Working Families Party on How to Make Sure Mayor Bloomberg Doesn’t Evict OWS

Working Families Party on How to Make Sure Mayor Bloomberg Doesn’t Evict OWS

Working Families Party on How to Make Sure Mayor Bloomberg Doesn’t Evict OWS

There’s speculation that the mayor will try to clear Lower Manhattan’s Zuccotti Park, where the Occupy Wall Street movement is centered. Here’s how New York’s labor and economic justice party proposes to assure that doesn’t happen.


New York Mayor Mike Bloomberg says he won’t force Occupy Wall Street protesters out of Lower Manhattan’s Zuccotti Park.

But a plan to clean the park and to establish new rules for people gathered there has everyone worried.

The New York Times reports that an emerging consensus among people on the ground is that “if the protesters cleaned up their own sleeping bags and tarps and pieces of cardboard and made the park better than new, the city and the park’s owners, Brookfield Properties, might relent and let them stay.”

Some of the city’s savviest political activists are working to tip the balance in favor of maintaining the occupation at the centrally located Zuccotti Park.

The Working Families Party, New York’s labor-backed political party, is moving fast to organize a response that assures Occupy Wall Street is not evicted.

Step One: Call Mayor Bloomberg at: 212.639.9675.

In an urgent message to WFP backers, party executive director Dan Cantor explains why that’s important, and what else activists can do.

Cantor, a veteran organizer with strong ties to the city’s labor and political leaders, writes:

Dear Friends: Just a few days ago, Mayor Michael Bloomberg announced to the world that the protesters at Occupy Wall Street could stay as long as they wanted. But now, it sounds like he could be changing his mind.

According to his office, Zuccotti Park is set to be emptied of protesters and cleaned starting TOMORROW. In theory the protesters will be allowed back in, but there’s a catch — there will be a new set of rules, including no lying down and no sleeping bags. It seems clear to us these rules are designed to end any ongoing occupation of the park.

The Occupy Wall Street sanitation committee has begged the administration and anyone in earshot for dumpsters, but the City has ignored them. Instead, officials are using the excuse of cleaning the park as a back-door attempt to get protesters out of the park and put an early end to the Occupy Wall Street movement.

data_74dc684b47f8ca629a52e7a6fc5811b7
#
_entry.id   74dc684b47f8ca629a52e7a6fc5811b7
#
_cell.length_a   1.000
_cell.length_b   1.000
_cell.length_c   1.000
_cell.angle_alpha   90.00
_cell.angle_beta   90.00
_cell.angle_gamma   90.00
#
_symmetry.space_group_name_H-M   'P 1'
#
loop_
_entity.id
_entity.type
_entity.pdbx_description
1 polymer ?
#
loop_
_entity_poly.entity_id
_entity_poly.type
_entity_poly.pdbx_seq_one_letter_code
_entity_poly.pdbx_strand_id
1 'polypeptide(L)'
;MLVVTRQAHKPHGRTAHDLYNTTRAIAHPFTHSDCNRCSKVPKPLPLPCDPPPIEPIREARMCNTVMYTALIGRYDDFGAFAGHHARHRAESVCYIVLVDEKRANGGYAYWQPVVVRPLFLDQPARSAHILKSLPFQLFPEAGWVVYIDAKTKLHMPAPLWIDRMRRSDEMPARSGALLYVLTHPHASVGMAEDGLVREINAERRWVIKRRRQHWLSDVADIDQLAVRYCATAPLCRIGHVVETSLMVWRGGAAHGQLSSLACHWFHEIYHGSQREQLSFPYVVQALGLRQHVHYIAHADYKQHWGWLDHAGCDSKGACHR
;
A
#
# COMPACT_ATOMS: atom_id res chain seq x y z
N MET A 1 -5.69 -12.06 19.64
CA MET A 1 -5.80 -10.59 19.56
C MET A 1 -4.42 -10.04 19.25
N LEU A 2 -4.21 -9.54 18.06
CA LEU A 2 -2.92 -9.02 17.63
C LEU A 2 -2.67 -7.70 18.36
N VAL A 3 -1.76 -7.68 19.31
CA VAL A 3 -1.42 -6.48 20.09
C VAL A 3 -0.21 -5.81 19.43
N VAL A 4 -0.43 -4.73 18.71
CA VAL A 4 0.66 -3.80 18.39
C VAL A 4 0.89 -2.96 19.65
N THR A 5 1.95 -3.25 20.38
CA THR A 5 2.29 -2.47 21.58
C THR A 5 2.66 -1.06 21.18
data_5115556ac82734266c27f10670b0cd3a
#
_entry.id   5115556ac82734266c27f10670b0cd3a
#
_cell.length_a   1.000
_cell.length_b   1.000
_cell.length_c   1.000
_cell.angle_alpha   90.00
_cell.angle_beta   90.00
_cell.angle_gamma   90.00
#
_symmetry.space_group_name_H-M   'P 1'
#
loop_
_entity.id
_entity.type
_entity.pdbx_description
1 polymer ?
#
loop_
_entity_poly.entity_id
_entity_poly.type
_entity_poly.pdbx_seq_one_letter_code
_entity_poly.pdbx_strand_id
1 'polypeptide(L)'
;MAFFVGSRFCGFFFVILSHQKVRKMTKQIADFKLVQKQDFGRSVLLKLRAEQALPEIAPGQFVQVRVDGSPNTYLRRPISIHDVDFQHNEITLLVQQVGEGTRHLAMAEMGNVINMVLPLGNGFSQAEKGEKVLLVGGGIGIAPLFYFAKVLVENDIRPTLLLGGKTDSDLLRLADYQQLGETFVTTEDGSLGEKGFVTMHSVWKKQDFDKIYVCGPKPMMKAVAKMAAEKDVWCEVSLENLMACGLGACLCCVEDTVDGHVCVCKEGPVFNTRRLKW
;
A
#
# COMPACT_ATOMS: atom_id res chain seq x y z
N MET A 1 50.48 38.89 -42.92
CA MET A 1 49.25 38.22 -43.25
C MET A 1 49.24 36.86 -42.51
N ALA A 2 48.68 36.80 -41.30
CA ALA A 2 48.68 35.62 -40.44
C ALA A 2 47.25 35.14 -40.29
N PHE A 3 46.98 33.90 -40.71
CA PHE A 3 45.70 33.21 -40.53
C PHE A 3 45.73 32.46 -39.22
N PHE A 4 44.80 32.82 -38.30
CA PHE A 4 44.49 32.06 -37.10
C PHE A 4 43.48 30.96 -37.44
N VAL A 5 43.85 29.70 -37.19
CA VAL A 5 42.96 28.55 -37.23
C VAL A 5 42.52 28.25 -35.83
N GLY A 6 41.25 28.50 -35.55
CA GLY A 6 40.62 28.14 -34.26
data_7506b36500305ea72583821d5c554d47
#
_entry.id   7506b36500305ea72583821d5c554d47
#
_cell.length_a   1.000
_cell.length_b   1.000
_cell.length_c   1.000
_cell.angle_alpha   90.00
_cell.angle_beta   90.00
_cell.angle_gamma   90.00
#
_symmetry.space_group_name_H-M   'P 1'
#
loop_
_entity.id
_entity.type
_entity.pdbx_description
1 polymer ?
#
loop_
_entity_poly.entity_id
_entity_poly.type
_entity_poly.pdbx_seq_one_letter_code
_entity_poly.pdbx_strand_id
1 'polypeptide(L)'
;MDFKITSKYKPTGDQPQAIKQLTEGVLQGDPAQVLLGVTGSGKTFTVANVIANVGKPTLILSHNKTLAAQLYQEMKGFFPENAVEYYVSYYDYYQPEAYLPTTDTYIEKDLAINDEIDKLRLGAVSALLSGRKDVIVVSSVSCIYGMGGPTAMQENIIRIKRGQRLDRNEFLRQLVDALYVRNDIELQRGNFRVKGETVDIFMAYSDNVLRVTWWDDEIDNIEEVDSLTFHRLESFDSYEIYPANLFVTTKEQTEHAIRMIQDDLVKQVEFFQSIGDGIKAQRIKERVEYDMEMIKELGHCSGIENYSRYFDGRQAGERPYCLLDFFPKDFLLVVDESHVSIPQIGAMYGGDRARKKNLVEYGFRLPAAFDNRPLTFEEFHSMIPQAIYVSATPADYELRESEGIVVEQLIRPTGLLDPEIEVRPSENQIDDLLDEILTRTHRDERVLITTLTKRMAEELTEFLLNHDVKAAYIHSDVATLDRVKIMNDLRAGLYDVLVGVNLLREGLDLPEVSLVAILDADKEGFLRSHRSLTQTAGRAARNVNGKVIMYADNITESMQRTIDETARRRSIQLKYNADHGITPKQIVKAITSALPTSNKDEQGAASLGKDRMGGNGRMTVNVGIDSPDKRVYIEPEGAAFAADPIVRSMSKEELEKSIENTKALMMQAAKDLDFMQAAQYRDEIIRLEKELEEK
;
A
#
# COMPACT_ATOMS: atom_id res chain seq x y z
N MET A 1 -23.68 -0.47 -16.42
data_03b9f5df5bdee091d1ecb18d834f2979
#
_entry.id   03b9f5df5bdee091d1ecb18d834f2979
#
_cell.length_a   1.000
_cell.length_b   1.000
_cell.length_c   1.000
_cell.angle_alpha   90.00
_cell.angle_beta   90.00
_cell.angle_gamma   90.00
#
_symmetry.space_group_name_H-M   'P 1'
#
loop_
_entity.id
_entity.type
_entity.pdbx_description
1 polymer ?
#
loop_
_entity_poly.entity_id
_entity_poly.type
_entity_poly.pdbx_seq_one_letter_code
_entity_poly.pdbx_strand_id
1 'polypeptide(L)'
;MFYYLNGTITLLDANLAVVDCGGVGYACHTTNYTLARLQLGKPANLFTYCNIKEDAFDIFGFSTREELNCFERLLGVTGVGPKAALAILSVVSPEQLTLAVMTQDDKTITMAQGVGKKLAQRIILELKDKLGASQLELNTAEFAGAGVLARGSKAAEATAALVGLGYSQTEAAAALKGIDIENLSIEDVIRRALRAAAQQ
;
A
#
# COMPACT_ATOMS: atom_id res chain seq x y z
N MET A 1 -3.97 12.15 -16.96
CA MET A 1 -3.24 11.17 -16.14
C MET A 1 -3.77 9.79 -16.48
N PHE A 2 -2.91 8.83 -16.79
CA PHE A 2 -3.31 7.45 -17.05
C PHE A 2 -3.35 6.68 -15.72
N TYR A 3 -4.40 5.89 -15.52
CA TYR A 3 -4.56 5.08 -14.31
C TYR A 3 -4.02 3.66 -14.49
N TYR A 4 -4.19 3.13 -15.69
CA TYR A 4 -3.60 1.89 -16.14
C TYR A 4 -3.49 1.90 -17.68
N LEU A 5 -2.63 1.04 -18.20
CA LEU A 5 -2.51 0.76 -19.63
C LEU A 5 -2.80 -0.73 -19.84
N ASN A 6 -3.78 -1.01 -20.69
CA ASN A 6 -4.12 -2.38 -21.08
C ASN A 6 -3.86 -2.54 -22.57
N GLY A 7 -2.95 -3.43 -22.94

For us to succeed in helping the protesters stand their ground, please do these two things:

1) Show up tomorrow morning at 6 am when the sanitation crews arrive to Zuccotti Park.

2) Call Mayor Bloomberg right now and demand that the protesters be allowed to stay. Here’s a link to his phone number and a script. Be sure to tell us if you got through.

Click here to tell us you made the call and to RSVP for tomorrow.

The Occupy Wall Street movement is still growing, and the protestors have proven, through creativity, determination, good humor and a commitment to nonviolence, that they deserve to be heard. They’re sparking the imaginations of people across the nation and around the world.

But Michael Bloomberg, a powerful mayor and also, not coincidentally, the richest man in New York, is undoubtedly more comfortable among the 1%. No doubt, the CEOs and hedge funders who have the mayor’s ear would like nothing more than to shut down this nascent movement.

Fundamentally, we believe in the rights of Americans to assemble peacefully, to speak, and to petition for redress. What is happening in Zuccotti Park is the First Amendment in action. Bloomberg said he believes in the same thing.

If that’s true, he must show that commitment to the First Amendment by negotiating with the protesters to keep the area clean, without imposing unreasonable restrictions that would end the protest altogether. Bloomberg must allow the protesters to stay for as long as their message needs to be heard.

Remember to do your two things: call Mayor Bloomberg and join us tomorrow!

Click here for the phone number and to RSVP for tomorrow:

In solidarity,

Dan Cantor
Executive Director, WFP

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